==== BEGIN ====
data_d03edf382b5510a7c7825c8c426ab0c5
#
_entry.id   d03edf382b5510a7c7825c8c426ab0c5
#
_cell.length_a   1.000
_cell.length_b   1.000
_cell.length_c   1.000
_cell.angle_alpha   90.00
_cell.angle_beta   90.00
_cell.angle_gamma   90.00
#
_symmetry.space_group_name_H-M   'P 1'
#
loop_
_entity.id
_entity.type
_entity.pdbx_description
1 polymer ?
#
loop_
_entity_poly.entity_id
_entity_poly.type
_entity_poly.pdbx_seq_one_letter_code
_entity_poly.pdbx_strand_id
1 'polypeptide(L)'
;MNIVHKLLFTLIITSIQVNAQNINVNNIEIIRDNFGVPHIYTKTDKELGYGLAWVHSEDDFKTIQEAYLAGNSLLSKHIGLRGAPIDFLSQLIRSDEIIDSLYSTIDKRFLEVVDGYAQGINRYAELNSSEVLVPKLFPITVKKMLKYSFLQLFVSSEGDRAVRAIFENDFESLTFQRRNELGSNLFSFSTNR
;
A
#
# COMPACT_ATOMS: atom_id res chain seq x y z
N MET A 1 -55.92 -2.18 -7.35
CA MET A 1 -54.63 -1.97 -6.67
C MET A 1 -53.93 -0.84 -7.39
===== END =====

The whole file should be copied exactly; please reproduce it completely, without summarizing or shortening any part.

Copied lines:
data_d03edf382b5510a7c7825c8c426ab0c5
#
_entry.id   d03edf382b5510a7c7825c8c426ab0c5
#
_cell.length_a   1.000
_cell.length_b   1.000
_cell.length_c   1.000
_cell.angle_alpha   90.00
_cell.angle_beta   90.00
_cell.angle_gamma   90.00
#
_symmetry.space_group_name_H-M   'P 1'
#
loop_
_entity.id
_entity.type
_entity.pdbx_description
1 polymer ?
#
loop_
_entity_poly.entity_id
_entity_poly.type
_entity_poly.pdbx_seq_one_letter_code
_entity_poly.pdbx_strand_id
1 'polypeptide(L)'
;MNIVHKLLFTLIITSIQVNAQNINVNNIEIIRDNFGVPHIYTKTDKELGYGLAWVHSEDDFKTIQEAYLAGNSLLSKHIGLRGAPIDFLSQLIRSDEIIDSLYSTIDKRFLEVVDGYAQGINRYAELNSSEVLVPKLFPITVKKMLKYSFLQLFVSSEGDRAVRAIFENDFESLTFQRRNELGSNLFSFSTNR
;
A
#
# COMPACT_ATOMS: atom_id res chain seq x y z
N MET A 1 -55.92 -2.18 -7.35
CA MET A 1 -54.63 -1.97 -6.67
C MET A 1 -53.93 -0.84 -7.39